No Accident NAIS Opponents Outnumber Supporters at Listening Sessions
Hoosier AG Today
Opponents of USDA’s National Animal Identification System far outnumbered supporters at the eight animal ID listening sessions held so far. It turns out that’s not by accident.
Farm and Ranch Freedom Alliance Executive Director, Judith McGeary, confirms her group is working with the National Family Farm Coalition and other small farm advocacy groups to encourage anti-NAIS turnout at the listening sessions, and she is pleased with the results thus far. “The simple fact is that small farmers, people who own a few animals, consumers, we are the majority by a huge percentage, in terms of number of people. And we’ve been loud enough and strong enough that USDA has agreed that it needs to, at the very least, give the appearance of paying attention to those concerns.”
Managing the Postpartum Interval
Rick Funston, Extension Beef Specialist, Montana State University
Do you want to receive more money for your calves this fall? Of course, we all do, the key is to receive a greater return than the investment. There are several critical success factors in every beef cattle operation; including managing cow costs, weaning weights and % calf crop. The most critical time period for opportunity to influence these factors is just prior to and after calving.
Beef producers hope cattle insurance helps stability
Peace Country Sun
Unstable cattle prices have beef producers in the Grande Prairie region and across the province eager to see the details of Alberta’s new Cattle Price Insurance Program (CPIP) set to be unveiled this summer, says provincial livestock risk management specialist Bruce Viney.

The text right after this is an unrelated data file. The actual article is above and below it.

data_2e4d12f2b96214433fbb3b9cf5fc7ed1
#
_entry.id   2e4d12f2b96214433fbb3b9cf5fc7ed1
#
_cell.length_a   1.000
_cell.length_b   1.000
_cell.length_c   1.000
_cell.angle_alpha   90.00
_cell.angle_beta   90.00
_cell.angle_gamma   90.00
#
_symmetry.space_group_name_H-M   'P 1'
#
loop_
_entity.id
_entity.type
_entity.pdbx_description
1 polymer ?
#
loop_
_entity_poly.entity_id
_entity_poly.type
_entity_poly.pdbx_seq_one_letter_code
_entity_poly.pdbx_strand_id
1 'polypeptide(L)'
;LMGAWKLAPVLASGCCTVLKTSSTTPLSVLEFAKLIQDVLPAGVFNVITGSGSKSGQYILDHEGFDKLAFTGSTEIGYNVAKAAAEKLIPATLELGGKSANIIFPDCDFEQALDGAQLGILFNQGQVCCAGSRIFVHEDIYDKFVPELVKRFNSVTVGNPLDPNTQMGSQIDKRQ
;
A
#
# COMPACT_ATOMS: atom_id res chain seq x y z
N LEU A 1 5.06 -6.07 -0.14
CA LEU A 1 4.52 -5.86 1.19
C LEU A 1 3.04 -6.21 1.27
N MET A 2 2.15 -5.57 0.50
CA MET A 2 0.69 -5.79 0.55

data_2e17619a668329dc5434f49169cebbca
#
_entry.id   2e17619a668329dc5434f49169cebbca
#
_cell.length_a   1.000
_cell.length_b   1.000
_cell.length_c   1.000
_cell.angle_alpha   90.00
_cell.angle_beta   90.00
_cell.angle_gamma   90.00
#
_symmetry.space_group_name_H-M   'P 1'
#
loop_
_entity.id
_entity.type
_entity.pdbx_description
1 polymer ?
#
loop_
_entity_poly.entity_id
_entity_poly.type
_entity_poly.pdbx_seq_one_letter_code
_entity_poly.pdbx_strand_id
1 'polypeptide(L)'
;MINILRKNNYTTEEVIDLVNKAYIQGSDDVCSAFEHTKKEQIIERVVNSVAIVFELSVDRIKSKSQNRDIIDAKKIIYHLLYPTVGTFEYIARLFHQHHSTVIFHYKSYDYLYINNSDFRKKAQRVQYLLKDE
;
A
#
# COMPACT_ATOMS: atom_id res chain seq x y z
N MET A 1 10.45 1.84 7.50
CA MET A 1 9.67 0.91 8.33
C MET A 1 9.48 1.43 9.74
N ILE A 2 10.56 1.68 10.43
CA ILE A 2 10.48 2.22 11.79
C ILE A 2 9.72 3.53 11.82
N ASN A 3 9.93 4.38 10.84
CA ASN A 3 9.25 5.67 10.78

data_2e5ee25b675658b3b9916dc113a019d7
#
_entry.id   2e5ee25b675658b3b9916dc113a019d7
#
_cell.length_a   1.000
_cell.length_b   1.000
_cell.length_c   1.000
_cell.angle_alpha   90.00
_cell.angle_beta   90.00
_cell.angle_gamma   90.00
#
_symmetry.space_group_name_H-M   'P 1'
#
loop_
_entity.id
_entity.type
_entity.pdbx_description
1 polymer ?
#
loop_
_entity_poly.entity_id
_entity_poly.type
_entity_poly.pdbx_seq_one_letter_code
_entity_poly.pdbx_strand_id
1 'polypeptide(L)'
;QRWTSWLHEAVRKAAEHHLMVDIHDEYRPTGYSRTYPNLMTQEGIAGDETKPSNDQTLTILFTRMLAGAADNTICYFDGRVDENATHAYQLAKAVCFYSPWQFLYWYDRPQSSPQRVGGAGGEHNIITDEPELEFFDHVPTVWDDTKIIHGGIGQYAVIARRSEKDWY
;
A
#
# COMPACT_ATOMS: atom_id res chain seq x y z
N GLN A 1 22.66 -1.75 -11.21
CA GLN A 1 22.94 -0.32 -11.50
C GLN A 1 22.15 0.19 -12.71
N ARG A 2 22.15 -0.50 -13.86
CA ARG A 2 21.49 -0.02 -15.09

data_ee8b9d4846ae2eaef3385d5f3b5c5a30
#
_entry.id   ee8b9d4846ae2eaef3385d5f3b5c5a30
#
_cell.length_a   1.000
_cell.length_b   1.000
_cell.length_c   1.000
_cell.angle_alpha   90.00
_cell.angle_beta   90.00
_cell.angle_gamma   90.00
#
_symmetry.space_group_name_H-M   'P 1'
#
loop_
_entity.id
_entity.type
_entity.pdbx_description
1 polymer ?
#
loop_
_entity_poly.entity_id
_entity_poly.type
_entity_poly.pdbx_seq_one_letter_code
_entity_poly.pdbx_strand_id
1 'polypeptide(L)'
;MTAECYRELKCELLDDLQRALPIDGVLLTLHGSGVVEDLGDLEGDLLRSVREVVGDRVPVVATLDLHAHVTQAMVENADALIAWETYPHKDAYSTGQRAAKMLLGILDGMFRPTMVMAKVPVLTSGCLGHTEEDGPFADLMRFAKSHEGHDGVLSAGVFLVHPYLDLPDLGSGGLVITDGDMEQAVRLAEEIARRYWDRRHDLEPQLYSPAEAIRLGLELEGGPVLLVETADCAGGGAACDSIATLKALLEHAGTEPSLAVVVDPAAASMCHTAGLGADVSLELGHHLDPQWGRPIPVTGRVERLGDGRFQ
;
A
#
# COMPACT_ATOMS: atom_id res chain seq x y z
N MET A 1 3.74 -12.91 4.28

“There’s a lot of uncertainty around cattle prices right now,” says Viney, explaining the weak economy is one key factor, with consumers favouring less expensive meat products like hamburger over steak.
Ag Enhancement, UT Field Days coming up
The Leaf Chronicle
The 2009 Tennessee Agricultural Enhancement cost share opportunities applications are now available in the County Extension Office or on-line at http://www.TN.gov/agriculture/enhancement.
The application this year includes all of the following opportunities for cost share; Cattle Genetics, Livestock Equipment, Verified Incentive Program, Hay Storage, Livestock Feed Storage, Grain Storage, and Producer Diversification.
‘First 100 days’ provided some hits and misses
The Prairie Star
When President Franklin D. Roosevelt took office in 1933, the United States was in an economic depression the likes of which had not been seen before and, thank goodness, hasn’t been seen again since.
Roosevelt’s first 100 days in office went by in such a flurry of activity to shore up the crippled banking system and provide relief to the millions of unemployed Americans, the “first 100 days” yardstick has been used ever since to see how each president measures up.
Breeding Soundness Evaluation for Beef and Dairy Bulls
Brett Barham Extension Livestock Specialist, Jodie A. Pennington Extension Dairy Specialist, University of Arkansas
The breeding soundness evaluation (BSE) is a practical method to identify bulls with less than satisfactory breeding potential. This evaluation should be conducted on every bull at least 30 to 60 days before each breeding season to allow enough time for replacement of deferred or unsatisfactory bulls. The first step in a BSE is to select a veterinarian in your area who is competent in conducting a complete BSE. You cannot afford to use a bull who is not a satisfactory potential breeder.
Technique key in Cattle Working Contest
Garden City Telegram
Feedlot cowboys and cowgirls gathered beneath the grandstands at the Finney County Fairgrounds on Friday afternoon to hear some advice from the Beef Empire Days Cattle Working Contest judges.
Don’t stress out the calf, judges Mel Metzen and Todd Stone said. Get them caught and don’t fight with them in the chute.